Several times I’ve been told that I’m going to change when my kids get older – that I’ll want to put my kids in conservative garb, with jokes about burlap sacks and chastity belts. I’ll button them up, I’m told. Measure lengths of skirts and rally against the impact of a potential line of cleavage that pre-teens won’t recognize as a threat to their very safety and virgin worth.
This is the look on my face to something like this:
I get the concept; I understand what they are saying and that these people want me and my babies and family to be safe all the time. My retort to that is that such a concept is shortsighted and, frankly, wrong. Do predators seek targets out lustfulness? Surely. But predicting what a predator thinks is fetching is impossible and this philosophy about modesty being protection is about as narrow-minded and draconian as it comes. And it’s also really dangerous to adhere to subjective forms of dress when such things have been used since the dawn of civilization to subvert women and children and lesser class people. Or mark people as ‘other’. That’s a dangerous business, folks.
I was recently asked the question, “If a woman wears Vicky Secret’s pants with the PINK written on the ass, her midriff showing, and I wear conservative jeans and top, who is more likely to be raped?”
If both girls have equal vulnerability and if a rapist is present and actively on the prowl for a victim then in all likelihood both girls would be raped or otherwise victimized.
Just because you wear something conservative doesn’t mean you won’t get assaulted. Some rapists like that — the idea of controlling a chastened or prudish woman.
Just because you wear something provocative doesn’t mean you’re any more or less likely to be assaulted, either.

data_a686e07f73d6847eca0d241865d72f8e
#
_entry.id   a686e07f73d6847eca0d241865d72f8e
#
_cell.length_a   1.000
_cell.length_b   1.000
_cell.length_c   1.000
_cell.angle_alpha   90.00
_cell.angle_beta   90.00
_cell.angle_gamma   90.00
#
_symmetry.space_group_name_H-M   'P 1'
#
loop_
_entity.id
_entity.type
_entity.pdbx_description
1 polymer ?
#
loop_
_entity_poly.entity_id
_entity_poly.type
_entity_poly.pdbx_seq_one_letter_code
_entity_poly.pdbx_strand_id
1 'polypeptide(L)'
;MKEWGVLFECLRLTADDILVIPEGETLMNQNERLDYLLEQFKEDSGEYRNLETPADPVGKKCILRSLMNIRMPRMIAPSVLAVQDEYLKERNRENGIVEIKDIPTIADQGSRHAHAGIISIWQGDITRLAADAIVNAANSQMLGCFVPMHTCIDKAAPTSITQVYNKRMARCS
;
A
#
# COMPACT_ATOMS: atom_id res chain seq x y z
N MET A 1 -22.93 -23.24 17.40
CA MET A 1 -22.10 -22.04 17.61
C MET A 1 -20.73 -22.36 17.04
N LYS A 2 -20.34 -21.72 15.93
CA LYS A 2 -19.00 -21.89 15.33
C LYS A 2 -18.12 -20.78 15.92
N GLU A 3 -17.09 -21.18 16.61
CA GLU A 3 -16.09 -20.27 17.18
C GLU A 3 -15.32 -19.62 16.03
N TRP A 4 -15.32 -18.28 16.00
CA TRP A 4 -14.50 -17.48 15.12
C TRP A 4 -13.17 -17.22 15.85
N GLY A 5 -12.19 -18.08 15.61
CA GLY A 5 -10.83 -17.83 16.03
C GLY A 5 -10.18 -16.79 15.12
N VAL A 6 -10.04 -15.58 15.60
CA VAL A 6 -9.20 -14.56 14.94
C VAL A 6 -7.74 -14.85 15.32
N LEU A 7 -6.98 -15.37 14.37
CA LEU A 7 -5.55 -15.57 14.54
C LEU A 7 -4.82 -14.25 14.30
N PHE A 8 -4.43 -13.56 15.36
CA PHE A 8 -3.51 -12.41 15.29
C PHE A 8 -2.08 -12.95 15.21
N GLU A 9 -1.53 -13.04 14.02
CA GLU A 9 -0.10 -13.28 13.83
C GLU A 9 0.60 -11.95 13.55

The biggest risk, for both of those types of women, is not their dress type but the opportunity for a rapist to get to them.
Besides that, considering men to be all rapey fucks is legitimately bogus.
Modesty is not a weapon against bad people.
Men, in general, are capable of being in control of themselves and it’s asinine to hold them to some secondary standard and our girls to another.
Women can be sexual predators/rapists, too, and we don’t usually hear about that happening because a guy ‘wore too little’ to remain protected. That’d be stupid (duh).
People, regardless of gender/race/religion/sexual orientation/dress/age, are not sexual objects. People can choose to be sexually objectified, consensually, but all parties need to register even in fantasy play of degradation and fetishizing of control that the people involved are human. Their willingness, safety, and informed nature are paramount to any mutual activities.
True pigs really don’t give a fuck what you look like or what you wear or what you want/don’t want. The joy of life, to a rapist, is about being in control of another person regardless of their consent. It’s a power trip, an opportunity taken without regard to the consent or willingness of another human.
If you try and please people to diffuse their aptitude to attack you’ll never succeed anyway. The endless litany of suggestions from every corner of the globe – no matter what you wear you’re too suggestive for some and not enough for another. You’re a woman, remember so if you accept that context of thought you are an object that must adhere. And if a rapist takes advantage and attacks a person within that context then the victim is always, always, always blamed (when, in fact, it’s no fault of the victim). This is the price you pay for an arbitrary protection — it’s a constantly moving goalpost.